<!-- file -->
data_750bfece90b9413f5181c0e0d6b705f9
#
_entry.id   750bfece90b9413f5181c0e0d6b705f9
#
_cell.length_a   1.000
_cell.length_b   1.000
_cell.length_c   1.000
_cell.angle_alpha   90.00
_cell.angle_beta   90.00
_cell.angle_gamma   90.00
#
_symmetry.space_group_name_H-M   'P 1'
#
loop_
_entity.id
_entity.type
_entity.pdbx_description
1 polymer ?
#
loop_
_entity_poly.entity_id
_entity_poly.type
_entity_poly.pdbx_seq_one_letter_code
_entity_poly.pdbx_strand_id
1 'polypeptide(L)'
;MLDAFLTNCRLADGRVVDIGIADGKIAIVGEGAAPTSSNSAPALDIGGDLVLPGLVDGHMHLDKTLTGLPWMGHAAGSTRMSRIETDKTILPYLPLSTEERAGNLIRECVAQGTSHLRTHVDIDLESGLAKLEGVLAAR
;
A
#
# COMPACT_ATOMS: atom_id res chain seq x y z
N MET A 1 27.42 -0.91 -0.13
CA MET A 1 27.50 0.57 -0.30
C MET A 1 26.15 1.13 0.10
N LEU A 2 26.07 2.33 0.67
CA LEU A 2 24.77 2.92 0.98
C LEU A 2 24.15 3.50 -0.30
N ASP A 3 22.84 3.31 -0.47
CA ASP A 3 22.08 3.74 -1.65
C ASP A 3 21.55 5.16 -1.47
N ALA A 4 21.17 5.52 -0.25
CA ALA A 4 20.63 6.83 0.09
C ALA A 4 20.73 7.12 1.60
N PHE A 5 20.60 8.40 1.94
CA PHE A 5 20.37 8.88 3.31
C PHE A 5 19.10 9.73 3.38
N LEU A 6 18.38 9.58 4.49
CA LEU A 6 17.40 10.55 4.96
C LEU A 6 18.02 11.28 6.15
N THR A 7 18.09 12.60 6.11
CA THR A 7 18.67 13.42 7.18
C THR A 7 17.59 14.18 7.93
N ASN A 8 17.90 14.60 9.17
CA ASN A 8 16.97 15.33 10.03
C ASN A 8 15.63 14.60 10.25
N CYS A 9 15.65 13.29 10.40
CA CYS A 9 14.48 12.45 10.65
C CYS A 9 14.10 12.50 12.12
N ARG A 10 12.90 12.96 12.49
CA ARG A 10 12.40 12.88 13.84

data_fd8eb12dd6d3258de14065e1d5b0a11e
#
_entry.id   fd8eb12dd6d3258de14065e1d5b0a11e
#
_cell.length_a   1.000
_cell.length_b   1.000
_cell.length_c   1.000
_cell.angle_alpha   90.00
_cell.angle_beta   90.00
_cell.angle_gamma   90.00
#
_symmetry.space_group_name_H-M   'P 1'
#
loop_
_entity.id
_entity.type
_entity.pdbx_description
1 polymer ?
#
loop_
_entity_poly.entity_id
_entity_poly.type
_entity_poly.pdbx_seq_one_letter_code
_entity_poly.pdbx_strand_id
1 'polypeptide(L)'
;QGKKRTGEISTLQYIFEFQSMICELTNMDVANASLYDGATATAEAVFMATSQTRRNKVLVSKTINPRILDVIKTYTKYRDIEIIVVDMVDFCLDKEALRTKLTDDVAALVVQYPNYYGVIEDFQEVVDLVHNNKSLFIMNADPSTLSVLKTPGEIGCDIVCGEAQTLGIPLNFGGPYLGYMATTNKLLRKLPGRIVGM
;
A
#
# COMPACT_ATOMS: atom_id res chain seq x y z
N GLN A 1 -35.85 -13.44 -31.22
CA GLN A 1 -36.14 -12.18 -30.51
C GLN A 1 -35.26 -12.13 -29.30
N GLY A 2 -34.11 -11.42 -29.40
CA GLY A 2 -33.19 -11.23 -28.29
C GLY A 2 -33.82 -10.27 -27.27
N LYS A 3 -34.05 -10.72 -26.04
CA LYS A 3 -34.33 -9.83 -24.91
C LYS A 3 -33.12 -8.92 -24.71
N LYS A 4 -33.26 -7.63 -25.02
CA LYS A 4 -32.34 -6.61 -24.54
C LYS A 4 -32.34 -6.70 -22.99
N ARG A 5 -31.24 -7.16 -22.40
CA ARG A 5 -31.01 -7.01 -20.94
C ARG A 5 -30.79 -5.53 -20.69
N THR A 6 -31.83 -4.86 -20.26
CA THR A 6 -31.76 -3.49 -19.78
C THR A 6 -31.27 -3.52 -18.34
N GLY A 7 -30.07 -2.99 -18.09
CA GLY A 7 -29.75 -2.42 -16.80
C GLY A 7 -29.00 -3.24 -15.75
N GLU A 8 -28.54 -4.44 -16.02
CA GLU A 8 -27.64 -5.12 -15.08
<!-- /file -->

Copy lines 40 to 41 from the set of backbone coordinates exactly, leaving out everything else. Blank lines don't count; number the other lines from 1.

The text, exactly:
N ALA A 4 21.17 5.52 -0.25
CA ALA A 4 20.63 6.83 0.09